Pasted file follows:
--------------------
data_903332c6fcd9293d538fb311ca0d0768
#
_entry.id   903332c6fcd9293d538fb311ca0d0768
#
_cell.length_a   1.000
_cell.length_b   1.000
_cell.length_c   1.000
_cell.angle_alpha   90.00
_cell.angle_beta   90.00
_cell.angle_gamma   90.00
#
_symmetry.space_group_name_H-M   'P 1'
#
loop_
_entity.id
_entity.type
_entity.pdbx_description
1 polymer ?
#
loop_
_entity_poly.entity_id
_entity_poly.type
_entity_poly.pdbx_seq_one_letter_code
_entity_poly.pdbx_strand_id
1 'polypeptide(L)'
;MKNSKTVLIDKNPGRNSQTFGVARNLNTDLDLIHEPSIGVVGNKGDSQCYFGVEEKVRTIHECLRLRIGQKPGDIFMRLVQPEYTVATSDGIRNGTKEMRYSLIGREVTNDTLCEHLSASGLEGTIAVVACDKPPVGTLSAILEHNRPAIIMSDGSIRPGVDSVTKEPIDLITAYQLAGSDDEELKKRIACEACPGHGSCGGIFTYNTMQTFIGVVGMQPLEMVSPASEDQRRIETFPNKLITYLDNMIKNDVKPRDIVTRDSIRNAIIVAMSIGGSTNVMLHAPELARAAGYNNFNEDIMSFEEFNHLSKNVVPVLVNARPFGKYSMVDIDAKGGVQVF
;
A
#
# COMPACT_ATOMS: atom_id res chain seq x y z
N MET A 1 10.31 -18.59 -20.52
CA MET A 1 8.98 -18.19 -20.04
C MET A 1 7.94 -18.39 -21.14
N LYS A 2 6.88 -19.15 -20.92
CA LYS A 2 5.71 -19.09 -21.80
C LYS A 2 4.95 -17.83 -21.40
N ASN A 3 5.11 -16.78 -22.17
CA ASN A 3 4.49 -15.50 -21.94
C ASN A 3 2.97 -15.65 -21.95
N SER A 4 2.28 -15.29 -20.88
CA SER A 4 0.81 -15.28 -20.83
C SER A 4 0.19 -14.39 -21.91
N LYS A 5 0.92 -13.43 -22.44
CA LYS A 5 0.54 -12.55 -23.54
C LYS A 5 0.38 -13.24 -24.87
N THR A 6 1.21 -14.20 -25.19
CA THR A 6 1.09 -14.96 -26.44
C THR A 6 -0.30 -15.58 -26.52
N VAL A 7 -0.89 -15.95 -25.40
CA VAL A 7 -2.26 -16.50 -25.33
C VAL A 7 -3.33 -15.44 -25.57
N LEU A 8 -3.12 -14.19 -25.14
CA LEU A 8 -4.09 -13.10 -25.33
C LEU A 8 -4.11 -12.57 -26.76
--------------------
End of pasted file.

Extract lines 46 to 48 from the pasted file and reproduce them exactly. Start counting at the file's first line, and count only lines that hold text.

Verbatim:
N THR A 6 1.21 -14.20 -25.19
CA THR A 6 1.09 -14.96 -26.44
C THR A 6 -0.30 -15.58 -26.52